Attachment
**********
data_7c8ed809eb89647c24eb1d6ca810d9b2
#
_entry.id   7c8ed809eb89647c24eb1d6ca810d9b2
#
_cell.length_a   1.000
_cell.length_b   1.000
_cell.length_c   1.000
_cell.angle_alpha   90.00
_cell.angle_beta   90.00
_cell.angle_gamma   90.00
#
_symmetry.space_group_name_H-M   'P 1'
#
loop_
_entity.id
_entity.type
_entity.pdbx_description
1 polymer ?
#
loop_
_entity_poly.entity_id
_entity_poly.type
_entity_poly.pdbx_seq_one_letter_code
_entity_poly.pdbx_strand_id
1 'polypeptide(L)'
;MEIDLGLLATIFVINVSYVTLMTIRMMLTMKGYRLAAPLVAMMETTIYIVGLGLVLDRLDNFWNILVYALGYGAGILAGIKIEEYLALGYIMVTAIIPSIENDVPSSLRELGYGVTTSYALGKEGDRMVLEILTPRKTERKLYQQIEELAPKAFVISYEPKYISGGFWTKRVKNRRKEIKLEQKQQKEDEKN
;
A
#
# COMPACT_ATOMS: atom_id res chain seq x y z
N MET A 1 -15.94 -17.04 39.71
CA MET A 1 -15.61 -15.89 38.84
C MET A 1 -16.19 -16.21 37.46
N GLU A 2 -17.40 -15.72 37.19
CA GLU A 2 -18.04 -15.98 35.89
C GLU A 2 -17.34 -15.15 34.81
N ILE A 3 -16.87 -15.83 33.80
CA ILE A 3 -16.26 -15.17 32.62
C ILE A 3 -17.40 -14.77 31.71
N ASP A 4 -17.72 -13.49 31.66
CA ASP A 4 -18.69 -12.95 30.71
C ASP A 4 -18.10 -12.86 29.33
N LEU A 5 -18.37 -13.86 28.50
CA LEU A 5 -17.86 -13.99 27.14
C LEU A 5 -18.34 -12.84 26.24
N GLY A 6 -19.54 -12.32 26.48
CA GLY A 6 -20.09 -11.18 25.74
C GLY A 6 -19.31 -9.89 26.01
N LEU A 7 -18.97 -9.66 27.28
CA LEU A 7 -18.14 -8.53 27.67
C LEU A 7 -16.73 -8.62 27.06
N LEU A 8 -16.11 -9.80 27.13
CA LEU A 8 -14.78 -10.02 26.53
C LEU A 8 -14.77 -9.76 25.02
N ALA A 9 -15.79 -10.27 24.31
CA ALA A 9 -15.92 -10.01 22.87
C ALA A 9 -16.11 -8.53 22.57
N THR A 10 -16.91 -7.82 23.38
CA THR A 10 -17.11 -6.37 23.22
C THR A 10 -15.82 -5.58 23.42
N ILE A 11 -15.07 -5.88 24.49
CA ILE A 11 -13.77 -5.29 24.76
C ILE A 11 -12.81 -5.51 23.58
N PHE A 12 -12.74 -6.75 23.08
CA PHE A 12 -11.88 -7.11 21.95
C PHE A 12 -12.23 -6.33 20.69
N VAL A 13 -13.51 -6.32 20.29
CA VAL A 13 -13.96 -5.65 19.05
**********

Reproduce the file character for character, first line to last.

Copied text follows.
data_7c8ed809eb89647c24eb1d6ca810d9b2
#
_entry.id   7c8ed809eb89647c24eb1d6ca810d9b2
#
_cell.length_a   1.000
_cell.length_b   1.000
_cell.length_c   1.000
_cell.angle_alpha   90.00
_cell.angle_beta   90.00
_cell.angle_gamma   90.00
#
_symmetry.space_group_name_H-M   'P 1'
#
loop_
_entity.id
_entity.type
_entity.pdbx_description
1 polymer ?
#
loop_
_entity_poly.entity_id
_entity_poly.type
_entity_poly.pdbx_seq_one_letter_code
_entity_poly.pdbx_strand_id
1 'polypeptide(L)'
;MEIDLGLLATIFVINVSYVTLMTIRMMLTMKGYRLAAPLVAMMETTIYIVGLGLVLDRLDNFWNILVYALGYGAGILAGIKIEEYLALGYIMVTAIIPSIENDVPSSLRELGYGVTTSYALGKEGDRMVLEILTPRKTERKLYQQIEELAPKAFVISYEPKYISGGFWTKRVKNRRKEIKLEQKQQKEDEKN
;
A
#
# COMPACT_ATOMS: atom_id res chain seq x y z
N MET A 1 -15.94 -17.04 39.71
CA MET A 1 -15.61 -15.89 38.84
C MET A 1 -16.19 -16.21 37.46
N GLU A 2 -17.40 -15.72 37.19
CA GLU A 2 -18.04 -15.98 35.89
C GLU A 2 -17.34 -15.15 34.81
N ILE A 3 -16.87 -15.83 33.80
CA ILE A 3 -16.26 -15.17 32.62
C ILE A 3 -17.40 -14.77 31.71
N ASP A 4 -17.72 -13.49 31.66
CA ASP A 4 -18.69 -12.95 30.71
C ASP A 4 -18.10 -12.86 29.33
N LEU A 5 -18.37 -13.86 28.50
CA LEU A 5 -17.86 -13.99 27.14
C LEU A 5 -18.34 -12.84 26.24
N GLY A 6 -19.54 -12.32 26.48
CA GLY A 6 -20.09 -11.18 25.74
C GLY A 6 -19.31 -9.89 26.01
N LEU A 7 -18.97 -9.66 27.28
CA LEU A 7 -18.14 -8.53 27.67
C LEU A 7 -16.73 -8.62 27.06
N LEU A 8 -16.11 -9.80 27.13
CA LEU A 8 -14.78 -10.02 26.53
C LEU A 8 -14.77 -9.76 25.02
N ALA A 9 -15.79 -10.27 24.31
CA ALA A 9 -15.92 -10.01 22.87
C ALA A 9 -16.11 -8.53 22.57
N THR A 10 -16.91 -7.82 23.38
CA THR A 10 -17.11 -6.37 23.22
C THR A 10 -15.82 -5.58 23.42
N ILE A 11 -15.07 -5.88 24.49
CA ILE A 11 -13.77 -5.29 24.76
C ILE A 11 -12.81 -5.51 23.58
N PHE A 12 -12.74 -6.75 23.08
CA PHE A 12 -11.88 -7.11 21.95
C PHE A 12 -12.23 -6.33 20.69
N VAL A 13 -13.51 -6.32 20.29
CA VAL A 13 -13.96 -5.65 19.05